Sophia Antipolis, 4 December 2018
The ETSI committee on Methods for Testing and Specifications (TC MTS) keep working on IoT testing with its working group TST.
The Testing (TST) working group develops studies, guidelines, test catalogues and test specifications for specific ICT technologies that are not already covered by other ETSI groups. Testing can include, but is not limited to, conformance, interoperability, security and performance testing.
The initial technical focus of the TST working group includes IoT network layer (communication protocols, node connectivity, edge computing etc.), IoT layer (data accumulation and aggregation) and application layer (interfaces, business processes etc.).
Following the advanced test methodology developed within MTS, it has been decided to apply the structured test objective specification, TDL-TO, ETSI ES 203 119-4, for the definition of test purposes.
Test projects currently cover MQTT, CoAP, LoRaWan and foundational security IoT-Profile of IEC 62443-4-2. The work of MTS-TST is correlated with active Open Source projects currently hosted by the Eclipse foundation. It includes Test purposes in TDL-TO but also TTCN-3 test code developments which are important for test campaign execution in the test labs. The ETSI group is in charge of test purposes developments and uses the resulting Test Purposes definitions for the ETSI technical specifications. This approach enables quick input from active developers and a fast implementation of the target test suites for industry. It also helps accelerate the development of ETSI specifications.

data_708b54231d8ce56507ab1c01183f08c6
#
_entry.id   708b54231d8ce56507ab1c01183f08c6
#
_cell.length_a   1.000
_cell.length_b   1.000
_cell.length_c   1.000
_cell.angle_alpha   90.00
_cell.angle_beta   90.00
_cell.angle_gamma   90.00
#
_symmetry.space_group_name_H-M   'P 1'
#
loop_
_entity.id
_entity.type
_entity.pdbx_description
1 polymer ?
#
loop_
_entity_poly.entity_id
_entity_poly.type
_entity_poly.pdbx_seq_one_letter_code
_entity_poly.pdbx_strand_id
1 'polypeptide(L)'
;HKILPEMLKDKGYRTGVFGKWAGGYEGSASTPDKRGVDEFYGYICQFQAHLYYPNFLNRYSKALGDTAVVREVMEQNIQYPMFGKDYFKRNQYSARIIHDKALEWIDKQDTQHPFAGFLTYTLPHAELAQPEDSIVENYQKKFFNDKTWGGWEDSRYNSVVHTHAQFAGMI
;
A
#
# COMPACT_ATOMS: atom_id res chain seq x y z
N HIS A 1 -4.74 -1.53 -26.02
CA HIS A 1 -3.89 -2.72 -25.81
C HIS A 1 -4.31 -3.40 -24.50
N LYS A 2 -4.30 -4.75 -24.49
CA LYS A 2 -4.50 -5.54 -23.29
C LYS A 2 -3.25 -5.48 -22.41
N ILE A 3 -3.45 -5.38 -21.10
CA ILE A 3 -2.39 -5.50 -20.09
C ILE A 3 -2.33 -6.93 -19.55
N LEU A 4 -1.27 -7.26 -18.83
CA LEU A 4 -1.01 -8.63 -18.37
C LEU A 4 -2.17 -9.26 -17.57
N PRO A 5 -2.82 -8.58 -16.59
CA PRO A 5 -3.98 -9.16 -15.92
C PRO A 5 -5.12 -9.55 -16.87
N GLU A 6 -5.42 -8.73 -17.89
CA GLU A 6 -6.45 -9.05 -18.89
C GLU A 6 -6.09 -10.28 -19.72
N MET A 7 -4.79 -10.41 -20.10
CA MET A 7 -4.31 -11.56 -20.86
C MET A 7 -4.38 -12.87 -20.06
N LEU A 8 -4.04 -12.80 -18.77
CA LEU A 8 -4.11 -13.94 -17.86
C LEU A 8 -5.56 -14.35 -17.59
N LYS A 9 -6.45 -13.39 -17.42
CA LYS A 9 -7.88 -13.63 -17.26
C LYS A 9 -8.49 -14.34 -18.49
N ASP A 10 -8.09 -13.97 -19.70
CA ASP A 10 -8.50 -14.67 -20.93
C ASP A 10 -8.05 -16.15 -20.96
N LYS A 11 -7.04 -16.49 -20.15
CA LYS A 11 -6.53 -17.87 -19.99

This activity supports the growing IoT sector. The industry is massively developing new products and services for the internet of things (IoT), industrial automation, new communications and software-based systems and many customers and authorities are uncertain about the quality of the offers. Security and interoperability are the main concerns, followed by connectivity, reliability, operability and performance. Current IoT related testing activities are very heterogeneous and include traditional conformance testing, interoperability testing, plugfests, hacking or crowd testing.
Today, several initiatives try to set-up quality labels or certification schemes for IoT solutions but without a systematic strategy of required quality assurance activities implied by currently used technologies. Therefore, it became necessary to have a common view on the scope of required tests for IoT quality assessment and certificates.
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